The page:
Renting out your home or part of your home. Whether you take on a permanent renter or list part or all of your home as a short-term rental, you’ll need to make sure your insurer knows. Depending on the situation, you may be required to modify your existing home insurance policy or purchase a dedicated landlord insurance policy to make sure you’re fully protected.
Taking an extended vacation. If you’re going to be away for longer than a couple of weeks, your insurance company will likely have specific rules that outline measures you’ll need to take when you’re gone (like how often you’ll need to have someone come in and inspect your home, for example). Review your policy to find out what’s required, let your broker or insurer know how long you’ll be away.
Getting a pool or hot tub. Adding a pool or hot tub to your yard increases the risk that someone may get injured while on your property. Your insurance company may require you to add a specific to your policy stating that you’ll be covered for incidents related to the pool. Even if this type of endorsement isn’t required by your insurer, it’s still a good idea to make sure your third-party liability coverage limit is high enough to protect you in the event of an incident.
Making a big purchase or receiving a valuable gift. Most home insurance policies list special limits or exclusions for big-ticket items like jewelry, bicycles, fur items, fine art, and collectibles. If you buy or receive an item that exceeds the relevant limit in your policy or an item that’s excluded from your policy, contact your broker to find out how you can get the coverage you need.
Installing a new heating system. Updating or changing your home’s heating system could affect your insurance, so it’s important to consult your insurer beforehand. Certain types of heating systems (like wood stoves and pellet stoves, for example) may come with a higher risk of fire or other issues, which could affect the cost of your insurance or even your eligibility for coverage. Other heating systems could lower your risk and lead to a reduction in your premium.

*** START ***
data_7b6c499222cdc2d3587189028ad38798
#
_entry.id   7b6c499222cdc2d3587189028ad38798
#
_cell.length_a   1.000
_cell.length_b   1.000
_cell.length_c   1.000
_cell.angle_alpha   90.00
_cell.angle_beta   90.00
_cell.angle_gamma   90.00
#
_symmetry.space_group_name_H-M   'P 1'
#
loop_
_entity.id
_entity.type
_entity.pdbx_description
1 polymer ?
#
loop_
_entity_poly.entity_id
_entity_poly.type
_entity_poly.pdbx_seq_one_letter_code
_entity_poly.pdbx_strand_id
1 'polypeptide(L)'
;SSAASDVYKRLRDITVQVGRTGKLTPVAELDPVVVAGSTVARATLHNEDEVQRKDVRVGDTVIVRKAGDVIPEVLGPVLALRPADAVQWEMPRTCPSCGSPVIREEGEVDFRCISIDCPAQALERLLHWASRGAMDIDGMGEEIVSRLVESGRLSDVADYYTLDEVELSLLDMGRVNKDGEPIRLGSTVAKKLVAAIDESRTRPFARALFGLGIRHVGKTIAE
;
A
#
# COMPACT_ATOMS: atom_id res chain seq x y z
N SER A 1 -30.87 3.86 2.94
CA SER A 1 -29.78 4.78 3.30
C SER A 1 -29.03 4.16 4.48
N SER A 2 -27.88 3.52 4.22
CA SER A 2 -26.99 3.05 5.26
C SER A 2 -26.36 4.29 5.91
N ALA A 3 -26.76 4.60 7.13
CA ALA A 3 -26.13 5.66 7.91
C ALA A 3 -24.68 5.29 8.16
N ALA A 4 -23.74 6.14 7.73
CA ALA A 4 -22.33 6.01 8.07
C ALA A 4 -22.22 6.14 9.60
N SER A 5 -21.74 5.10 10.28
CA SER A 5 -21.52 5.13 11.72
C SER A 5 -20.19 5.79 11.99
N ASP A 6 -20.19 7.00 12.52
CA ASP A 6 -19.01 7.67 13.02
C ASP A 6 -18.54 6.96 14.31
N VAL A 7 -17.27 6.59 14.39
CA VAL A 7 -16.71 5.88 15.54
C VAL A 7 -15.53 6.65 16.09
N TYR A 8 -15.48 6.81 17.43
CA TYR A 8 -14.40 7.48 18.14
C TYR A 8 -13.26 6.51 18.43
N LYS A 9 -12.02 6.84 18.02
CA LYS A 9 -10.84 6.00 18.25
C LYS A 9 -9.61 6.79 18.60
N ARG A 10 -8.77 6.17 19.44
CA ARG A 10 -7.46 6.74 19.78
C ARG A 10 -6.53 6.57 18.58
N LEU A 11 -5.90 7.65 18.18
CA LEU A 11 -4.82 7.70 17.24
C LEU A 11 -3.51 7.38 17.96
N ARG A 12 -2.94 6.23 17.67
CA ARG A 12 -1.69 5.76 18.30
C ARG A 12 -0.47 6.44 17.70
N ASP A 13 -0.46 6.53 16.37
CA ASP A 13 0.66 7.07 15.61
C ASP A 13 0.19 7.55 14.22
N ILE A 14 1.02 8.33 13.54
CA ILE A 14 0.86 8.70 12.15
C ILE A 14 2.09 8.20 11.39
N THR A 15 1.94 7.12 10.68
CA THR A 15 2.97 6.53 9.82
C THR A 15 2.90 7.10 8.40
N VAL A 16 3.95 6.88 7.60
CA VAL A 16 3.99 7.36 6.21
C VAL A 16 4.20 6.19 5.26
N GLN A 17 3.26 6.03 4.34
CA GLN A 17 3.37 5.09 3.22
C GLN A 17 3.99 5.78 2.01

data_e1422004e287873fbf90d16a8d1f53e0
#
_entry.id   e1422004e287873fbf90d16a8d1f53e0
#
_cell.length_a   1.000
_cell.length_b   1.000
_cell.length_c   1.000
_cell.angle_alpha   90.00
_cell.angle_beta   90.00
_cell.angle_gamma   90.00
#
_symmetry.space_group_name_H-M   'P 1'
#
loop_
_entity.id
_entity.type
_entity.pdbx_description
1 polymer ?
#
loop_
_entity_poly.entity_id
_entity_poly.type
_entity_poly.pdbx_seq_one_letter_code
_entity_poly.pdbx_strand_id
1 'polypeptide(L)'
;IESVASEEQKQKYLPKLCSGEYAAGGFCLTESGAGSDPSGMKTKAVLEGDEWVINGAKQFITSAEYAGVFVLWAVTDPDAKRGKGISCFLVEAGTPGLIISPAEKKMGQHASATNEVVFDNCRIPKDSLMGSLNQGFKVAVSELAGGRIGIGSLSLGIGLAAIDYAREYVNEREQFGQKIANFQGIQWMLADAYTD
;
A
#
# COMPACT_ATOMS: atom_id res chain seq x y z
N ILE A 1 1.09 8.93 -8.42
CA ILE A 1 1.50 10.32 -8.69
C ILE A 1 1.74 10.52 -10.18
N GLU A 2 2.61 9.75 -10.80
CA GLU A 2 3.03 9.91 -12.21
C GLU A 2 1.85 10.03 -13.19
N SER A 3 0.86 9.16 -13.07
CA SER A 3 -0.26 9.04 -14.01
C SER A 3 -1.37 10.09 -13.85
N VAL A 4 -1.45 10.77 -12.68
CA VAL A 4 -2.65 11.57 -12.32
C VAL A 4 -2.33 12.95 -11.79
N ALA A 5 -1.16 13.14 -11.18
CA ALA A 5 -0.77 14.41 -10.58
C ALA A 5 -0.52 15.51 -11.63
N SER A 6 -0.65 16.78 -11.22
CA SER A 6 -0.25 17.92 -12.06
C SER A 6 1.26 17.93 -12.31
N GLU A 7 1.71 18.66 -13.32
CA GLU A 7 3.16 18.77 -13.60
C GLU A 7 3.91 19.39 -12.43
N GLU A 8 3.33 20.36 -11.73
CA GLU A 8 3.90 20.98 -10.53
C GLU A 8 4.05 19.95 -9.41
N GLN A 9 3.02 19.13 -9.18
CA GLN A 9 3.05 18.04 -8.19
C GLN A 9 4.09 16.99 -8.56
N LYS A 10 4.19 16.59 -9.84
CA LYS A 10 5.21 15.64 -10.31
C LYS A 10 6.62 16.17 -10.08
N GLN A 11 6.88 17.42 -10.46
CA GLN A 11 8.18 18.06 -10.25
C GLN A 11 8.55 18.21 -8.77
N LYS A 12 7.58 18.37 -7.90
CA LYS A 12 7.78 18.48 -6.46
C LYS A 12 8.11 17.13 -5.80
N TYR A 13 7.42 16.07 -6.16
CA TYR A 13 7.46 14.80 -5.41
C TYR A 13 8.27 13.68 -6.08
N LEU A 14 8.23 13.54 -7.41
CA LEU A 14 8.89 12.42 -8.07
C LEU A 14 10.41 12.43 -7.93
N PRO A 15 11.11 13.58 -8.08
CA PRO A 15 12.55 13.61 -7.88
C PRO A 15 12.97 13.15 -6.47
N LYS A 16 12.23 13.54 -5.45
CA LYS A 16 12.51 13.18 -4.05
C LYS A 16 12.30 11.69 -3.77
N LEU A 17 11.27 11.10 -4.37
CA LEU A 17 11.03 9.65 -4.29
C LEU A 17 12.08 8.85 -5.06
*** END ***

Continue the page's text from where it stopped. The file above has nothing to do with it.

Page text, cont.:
Getting married or having a partner move in. Not only will you likely have a lot more stuff to insure after someone else moves in, but your insurer may also require you to name your partner or spouse on your home insurance policy. Depending on your insurer, there are a few other factors that might come into play if you aren’t married to your partner when they move in (like the amount of time you’ve been together and whether or not they’re paying rent), so it’s best to contact your broker to make sure you’re both protected.
Starting a home-based business. Whether you’re planning on starting a home-based accounting business or selling mittens made from recycled sweaters, it’s important to know you’ll be covered if the unexpected happens. Depending on the type of business you plan to launch, you might be able to add a home-based business endorsement to your home insurance policy – but in some cases, you may need a dedicated commercial insurance policy.
While these are some of the most common things you need to share with your home insurer, each company will have its own unique requirements when it comes to disclosing changes. If you’re not sure whether or not something needs to be reported, it’s worth contacting your broker just to be safe.
Source: Stephanie Fereiro for economical.com
If your vehicle has been damaged in a collision, one of the first things you should do is contact your insurance company, no matter what time it is. Most insurance companies have phone lines that are open 24/7, but you might find that the type of service provided is different outside of typical “business hours.” That’s because late-night or early-morning calls are often handled by external companies that operate differently from internal claims teams.
We’ve got answers to some common questions about what you can expect if you get into a collision outside of business hours.